Transporting your lunch while bearded or Asian can be fraught when your container is a lovely Indian tiffin… as Tania O’Donnell discovers.
One of my favourite films is the Indian art house film The Lunchbox. Naturally I did have a childish snigger about the slang meaning of the word, but the film reminded me that I used to have a wonderful old classic tiffin box. I bought it when I was editor of Tandoori magazine and I felt that I should be representing my publication in every manner, including the vessel in which I transported my lunch each day.
I went along to my local Indian hardware shop and picked out a good sturdy example with three compartments (one for curry, one for breads or rice and one for condiments) and was thrilled when the man behind the counter offered to write my name on it for me. Alas it wasn’t the beautiful engraving I had thought it would be; he picked up what looked like a tattoo gun and basically just graffed my name on each of the components of the tiffin in fairly dreadful handwriting. At least he spelt it right (there are no Tanyas here).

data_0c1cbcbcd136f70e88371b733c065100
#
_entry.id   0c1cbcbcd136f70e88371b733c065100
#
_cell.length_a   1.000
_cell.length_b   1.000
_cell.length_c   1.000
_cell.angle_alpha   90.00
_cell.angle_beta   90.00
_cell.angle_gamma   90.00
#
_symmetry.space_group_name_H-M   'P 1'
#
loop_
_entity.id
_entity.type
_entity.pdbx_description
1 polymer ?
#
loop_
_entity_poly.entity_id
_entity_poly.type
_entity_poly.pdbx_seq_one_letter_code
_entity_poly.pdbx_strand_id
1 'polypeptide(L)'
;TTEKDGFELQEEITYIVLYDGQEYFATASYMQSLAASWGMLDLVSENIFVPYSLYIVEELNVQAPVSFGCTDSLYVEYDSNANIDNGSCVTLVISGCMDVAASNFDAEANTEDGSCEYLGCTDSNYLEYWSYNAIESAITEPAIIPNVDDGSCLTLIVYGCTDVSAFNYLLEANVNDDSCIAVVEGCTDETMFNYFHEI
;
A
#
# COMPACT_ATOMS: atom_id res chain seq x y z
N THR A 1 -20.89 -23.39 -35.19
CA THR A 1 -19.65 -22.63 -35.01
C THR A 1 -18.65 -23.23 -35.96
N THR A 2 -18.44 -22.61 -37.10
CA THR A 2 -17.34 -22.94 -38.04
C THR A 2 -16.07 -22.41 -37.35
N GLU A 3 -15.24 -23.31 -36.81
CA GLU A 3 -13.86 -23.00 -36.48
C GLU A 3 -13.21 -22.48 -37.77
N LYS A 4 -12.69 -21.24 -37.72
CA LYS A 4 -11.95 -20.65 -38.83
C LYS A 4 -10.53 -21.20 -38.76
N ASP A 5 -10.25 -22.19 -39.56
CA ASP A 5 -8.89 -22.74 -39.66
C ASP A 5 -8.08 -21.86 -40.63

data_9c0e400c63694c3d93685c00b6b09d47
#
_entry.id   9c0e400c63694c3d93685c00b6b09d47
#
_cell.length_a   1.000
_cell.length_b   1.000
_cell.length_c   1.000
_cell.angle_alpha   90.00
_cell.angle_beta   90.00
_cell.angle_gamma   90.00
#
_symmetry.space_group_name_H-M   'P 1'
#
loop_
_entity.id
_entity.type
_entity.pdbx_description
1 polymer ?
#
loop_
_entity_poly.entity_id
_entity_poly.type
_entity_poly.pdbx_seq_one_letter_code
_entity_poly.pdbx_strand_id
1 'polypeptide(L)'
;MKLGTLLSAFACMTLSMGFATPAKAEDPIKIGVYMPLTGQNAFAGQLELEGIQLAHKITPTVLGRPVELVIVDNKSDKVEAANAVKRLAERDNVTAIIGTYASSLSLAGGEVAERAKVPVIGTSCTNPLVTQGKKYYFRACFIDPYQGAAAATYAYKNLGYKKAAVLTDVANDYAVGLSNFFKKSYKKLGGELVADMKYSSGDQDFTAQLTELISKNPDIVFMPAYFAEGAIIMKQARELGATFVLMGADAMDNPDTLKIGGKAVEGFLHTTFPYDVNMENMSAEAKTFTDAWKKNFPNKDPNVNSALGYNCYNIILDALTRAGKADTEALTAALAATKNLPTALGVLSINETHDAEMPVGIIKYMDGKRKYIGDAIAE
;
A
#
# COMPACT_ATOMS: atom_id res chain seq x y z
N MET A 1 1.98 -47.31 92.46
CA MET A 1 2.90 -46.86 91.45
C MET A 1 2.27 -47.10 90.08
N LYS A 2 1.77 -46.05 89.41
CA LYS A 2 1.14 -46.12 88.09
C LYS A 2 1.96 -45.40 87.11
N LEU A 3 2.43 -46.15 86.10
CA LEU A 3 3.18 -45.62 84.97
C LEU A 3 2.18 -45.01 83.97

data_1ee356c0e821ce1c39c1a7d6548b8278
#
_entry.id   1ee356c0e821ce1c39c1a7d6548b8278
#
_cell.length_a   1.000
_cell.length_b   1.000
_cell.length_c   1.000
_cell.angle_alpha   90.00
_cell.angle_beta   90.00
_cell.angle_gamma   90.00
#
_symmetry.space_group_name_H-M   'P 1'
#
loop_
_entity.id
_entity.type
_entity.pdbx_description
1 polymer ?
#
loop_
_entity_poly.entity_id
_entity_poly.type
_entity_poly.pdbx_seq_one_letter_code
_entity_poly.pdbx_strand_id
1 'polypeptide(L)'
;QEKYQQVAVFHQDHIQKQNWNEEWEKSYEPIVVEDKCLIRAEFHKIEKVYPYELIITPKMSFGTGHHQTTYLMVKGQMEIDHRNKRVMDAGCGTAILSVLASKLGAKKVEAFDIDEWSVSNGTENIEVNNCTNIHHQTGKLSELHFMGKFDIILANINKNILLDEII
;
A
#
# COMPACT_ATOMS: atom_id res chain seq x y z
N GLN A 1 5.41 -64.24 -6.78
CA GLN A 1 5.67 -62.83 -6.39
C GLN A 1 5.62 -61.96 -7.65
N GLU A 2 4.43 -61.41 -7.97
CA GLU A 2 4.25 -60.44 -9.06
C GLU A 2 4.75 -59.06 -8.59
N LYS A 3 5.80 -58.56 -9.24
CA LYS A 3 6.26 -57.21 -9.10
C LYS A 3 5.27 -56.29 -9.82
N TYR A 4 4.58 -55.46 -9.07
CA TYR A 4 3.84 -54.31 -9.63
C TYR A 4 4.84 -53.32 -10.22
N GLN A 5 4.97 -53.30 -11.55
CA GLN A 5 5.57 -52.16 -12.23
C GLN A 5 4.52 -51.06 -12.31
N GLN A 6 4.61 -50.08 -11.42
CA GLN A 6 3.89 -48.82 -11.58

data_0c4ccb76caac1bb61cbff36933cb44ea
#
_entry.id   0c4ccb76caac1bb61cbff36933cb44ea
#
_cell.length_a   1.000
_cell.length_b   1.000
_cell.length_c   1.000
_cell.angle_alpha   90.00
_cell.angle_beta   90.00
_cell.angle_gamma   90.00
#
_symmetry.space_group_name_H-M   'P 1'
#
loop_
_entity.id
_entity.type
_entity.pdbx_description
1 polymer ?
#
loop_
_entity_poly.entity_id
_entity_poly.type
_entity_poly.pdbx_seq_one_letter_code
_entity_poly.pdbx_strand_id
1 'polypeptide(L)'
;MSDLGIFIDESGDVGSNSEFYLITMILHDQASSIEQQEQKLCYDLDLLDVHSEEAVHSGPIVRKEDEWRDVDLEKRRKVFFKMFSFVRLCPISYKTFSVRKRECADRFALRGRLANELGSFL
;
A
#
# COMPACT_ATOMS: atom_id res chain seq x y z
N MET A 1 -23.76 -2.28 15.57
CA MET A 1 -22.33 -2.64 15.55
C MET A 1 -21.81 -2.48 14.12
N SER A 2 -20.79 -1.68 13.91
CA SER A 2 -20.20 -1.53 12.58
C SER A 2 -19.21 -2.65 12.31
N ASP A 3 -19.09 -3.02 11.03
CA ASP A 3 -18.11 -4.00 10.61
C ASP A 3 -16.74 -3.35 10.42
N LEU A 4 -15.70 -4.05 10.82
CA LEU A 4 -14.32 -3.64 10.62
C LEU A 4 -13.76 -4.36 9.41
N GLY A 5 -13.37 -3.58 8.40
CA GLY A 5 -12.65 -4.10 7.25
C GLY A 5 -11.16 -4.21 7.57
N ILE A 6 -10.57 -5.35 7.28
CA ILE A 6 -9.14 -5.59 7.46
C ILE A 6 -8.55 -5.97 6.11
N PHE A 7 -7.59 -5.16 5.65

So I began to wonder what had happened to my lovely tiffin when a visit to my parents produced it from a back cupboard. I got my mother to fill it with her delicious lamb curry and I brought it home with me on the train. My husband is bearded and I am Asian. You’d be surprised at how nervous people get when they see this combination carrying an unusual vessel. As we stood to leave the train, I thought I’d put people at their ease by joking with Gary that it was unfortunate how much it looks like you’re carrying weapons grade uranium when you have a tiffin. Gary being Gary suggested next time we get some dry ice for the top container to really give it a good effect.
My friend Heathcliffe (yes, that is his real name) then sent me this handy emailed suggestion: ‘If you’re hoping to keep your tiffin warm, you could estimate how long it’ll stay hot for and use a kitchen timer to help keep track of that. I think a timer would help draw attention to it being food rather than something worrisome… for convenience you could tape it to the side of the containers.’ Fantastic.